Fires in The Middle School Bathroom: Advice to Teachers from Middle Schoolers

Fires in The Middle School Bathroom: Advice to Teachers from Middle Schoolers by Kathleen Cushman and Laura Rogers (New Press, 240 pages, $24.95), reviewed by Angelis Baez

“When we come to school really upset at something, just not in the mood, and it does affect a lot of things. Teachers do not even ask to see what’s wrong; they just ignore it completely. Then they wonder, ‘Why are you guys not paying attention?’” This quotation from student Alma shows, in her own words, what she believes teachers should be more aware of. Teachers sometimes don’t know how students will respond. Although some students want nothing to do with teachers and prefer to be left alone, there are others who need more attention. Fires in the Middle School Bathroom voices middle school students’ thoughts and opinions on daily struggles that come with making the transition from being in a friendly elementary school environment to dealing with peer pressure involving friends, parents, and teachers. Kathleen Cushman and Laura Rogers choose to leave most of the text in students’ own words so readers can better understand and connect to the children’s thoughts without misinterpretation.

“Make Way for Parents,” one of the book’s chapters, demonstrates the ways students fight the urge to be rebellious and mischievous without parents knowing. They want to be like other students who seem to get more attention and have more friends. During my sixth grade year, many students wanted to be the class clown, to get more attention from their peers, and even though they were getting suspensions and detentions, they continued with the teasing and the jokes just to gain peer acceptance. Middle school students are at a time when doing the wrong thing is the right thing to do. Their peers ask them to ditch classes, disrespect young women and teachers, and even drink or smoke as a way to fit in. Most parents fear their children will be asked to do such things in high school, when in reality the pressure starts in middle school. Amelia, a student from the book, speaks about how she’s drifting away from her parents because she feels misunderstood and embarrassed by situations she faces in school. I also remember when I wouldn’t speak to my parents in front of my friends because I was scared of getting teased and bullied.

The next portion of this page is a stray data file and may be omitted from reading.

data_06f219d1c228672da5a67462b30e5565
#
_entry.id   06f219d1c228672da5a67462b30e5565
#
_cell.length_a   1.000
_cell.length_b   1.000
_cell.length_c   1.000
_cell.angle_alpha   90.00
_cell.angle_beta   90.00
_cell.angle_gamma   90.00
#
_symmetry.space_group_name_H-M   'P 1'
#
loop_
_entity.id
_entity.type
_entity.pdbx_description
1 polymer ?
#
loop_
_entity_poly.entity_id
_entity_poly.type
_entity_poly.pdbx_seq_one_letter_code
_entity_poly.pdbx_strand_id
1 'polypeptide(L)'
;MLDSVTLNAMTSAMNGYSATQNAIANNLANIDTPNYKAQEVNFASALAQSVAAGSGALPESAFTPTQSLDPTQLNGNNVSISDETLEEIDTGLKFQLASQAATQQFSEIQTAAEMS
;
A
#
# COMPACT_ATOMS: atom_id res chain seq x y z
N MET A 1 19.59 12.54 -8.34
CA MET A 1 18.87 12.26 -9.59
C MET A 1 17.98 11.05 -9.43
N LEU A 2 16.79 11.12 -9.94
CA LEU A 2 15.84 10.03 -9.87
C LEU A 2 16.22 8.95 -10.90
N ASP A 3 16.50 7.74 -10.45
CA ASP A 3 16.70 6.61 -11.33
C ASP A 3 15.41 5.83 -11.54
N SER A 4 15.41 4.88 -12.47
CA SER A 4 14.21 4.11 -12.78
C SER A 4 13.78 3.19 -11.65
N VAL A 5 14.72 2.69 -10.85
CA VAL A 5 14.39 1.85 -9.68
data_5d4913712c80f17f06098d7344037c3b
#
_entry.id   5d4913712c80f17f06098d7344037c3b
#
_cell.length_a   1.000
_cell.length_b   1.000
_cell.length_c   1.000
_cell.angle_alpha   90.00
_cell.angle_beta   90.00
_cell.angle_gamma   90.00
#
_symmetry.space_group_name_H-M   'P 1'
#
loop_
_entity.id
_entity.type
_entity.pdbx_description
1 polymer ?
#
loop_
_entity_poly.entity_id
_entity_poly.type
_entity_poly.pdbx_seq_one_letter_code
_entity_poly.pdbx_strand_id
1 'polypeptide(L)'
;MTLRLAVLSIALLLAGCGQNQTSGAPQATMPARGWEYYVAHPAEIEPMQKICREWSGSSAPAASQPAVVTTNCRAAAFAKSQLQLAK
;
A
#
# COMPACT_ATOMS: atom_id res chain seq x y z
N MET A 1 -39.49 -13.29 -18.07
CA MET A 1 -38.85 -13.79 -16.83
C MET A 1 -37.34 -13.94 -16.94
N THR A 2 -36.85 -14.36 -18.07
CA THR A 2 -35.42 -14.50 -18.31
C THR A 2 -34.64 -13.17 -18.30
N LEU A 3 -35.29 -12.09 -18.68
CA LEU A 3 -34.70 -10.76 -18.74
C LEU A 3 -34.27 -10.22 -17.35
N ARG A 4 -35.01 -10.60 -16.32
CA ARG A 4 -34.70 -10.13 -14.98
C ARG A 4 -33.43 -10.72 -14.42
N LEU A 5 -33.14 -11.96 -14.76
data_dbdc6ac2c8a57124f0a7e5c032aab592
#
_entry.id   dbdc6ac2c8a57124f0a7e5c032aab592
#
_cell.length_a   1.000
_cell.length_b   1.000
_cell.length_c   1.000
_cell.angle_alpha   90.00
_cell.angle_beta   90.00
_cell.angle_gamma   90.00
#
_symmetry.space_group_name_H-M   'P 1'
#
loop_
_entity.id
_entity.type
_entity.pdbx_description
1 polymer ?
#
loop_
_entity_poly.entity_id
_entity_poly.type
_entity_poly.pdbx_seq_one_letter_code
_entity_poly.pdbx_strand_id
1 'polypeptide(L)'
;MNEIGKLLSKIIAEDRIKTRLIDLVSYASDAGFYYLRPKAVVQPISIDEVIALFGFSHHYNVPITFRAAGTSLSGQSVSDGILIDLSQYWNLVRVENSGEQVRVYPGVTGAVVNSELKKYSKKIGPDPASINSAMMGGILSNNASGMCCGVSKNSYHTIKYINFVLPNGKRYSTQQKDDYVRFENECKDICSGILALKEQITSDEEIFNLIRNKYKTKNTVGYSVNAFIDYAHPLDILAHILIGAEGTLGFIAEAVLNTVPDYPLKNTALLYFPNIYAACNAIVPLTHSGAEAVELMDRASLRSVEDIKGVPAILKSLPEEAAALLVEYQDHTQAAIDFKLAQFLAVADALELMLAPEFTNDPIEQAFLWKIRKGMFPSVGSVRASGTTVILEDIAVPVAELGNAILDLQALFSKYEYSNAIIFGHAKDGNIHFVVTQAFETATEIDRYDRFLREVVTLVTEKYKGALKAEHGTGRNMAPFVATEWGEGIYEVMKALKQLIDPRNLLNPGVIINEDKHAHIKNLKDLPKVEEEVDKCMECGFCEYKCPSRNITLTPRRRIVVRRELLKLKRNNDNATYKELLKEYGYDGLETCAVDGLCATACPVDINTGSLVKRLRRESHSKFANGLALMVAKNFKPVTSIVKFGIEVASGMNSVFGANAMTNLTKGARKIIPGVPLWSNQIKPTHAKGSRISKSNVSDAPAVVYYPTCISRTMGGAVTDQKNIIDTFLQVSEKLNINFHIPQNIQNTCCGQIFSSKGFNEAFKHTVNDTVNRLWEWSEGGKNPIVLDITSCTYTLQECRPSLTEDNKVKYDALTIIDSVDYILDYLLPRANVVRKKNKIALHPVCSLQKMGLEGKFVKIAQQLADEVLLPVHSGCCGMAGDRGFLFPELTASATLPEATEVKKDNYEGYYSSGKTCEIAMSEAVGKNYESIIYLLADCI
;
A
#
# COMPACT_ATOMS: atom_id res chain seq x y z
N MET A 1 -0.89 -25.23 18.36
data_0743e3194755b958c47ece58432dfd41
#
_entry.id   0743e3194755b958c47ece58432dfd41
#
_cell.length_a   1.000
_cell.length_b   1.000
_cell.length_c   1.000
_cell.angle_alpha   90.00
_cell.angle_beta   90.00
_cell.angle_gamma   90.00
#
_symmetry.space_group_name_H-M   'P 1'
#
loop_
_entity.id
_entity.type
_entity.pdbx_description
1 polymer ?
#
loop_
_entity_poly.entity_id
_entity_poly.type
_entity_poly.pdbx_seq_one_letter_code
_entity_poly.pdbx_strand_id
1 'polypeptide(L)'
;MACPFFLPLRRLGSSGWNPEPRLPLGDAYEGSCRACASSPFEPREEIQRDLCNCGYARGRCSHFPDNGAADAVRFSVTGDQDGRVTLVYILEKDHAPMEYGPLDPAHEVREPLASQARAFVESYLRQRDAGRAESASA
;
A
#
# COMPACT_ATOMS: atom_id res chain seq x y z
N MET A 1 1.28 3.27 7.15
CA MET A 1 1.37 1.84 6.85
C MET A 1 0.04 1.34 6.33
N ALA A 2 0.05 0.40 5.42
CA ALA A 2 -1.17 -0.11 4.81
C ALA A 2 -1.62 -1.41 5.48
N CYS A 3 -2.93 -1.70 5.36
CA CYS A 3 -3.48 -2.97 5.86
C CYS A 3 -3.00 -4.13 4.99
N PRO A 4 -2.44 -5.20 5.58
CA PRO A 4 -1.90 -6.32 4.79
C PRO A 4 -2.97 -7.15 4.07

For some middle school students, learning is a distraction. They focus more on making a good impression with their peers rather than focusing on academics.”We’re ready to do something and the teachers are giving us work, and we just want to get out,” says Gabe in the chapter “Using Our Energy to Help Us Learn.” Cushman and Rogers give ideas on how to get students to stay on task and focused, such as playing music for the students or letting them have a snack might help them settle down before starting class.

Middle school teachers should read this book to get an idea of what most students are going through. For example, they can learn that students are at a time when wearing the wrong outfit could get them bullied for months. This is not what teachers usually think about, but to students, it’s important. At the same time, middle school teachers need to push students to get work done on time instead of extending deadlines, because in high school we are expected to make our own decisions and be responsible for our own work. Cushman and Rogers give ideas on how to engage students with constructive ideas and writing prompts to help teachers understand each individual student’s needs. And there are questionnaires for students as well as teachers, asking questions such as “What do you recall best about your own experiences in sixth, seventh, and eighth grade?” These questions help teachers relate to some of the issues their students are dealing with.

Fires in the Middle School Bathroom gives students the courage to speak up and let the world know that middle school is no walk in the park. As a high school student, I could relate to most of the situations mentioned in this book, and I wish I could have had the opportunity to speak about my challenges during middle school. This book is perfect for any teacher, student, or parent who really wants to understand middle school students.

Angelis Baez is a freshman at The Met’s Peace Street campus in Providence, Rhode Island. She currently has an internship with Jill Davidson, editor of Horace. She loves to write, read and meet new people.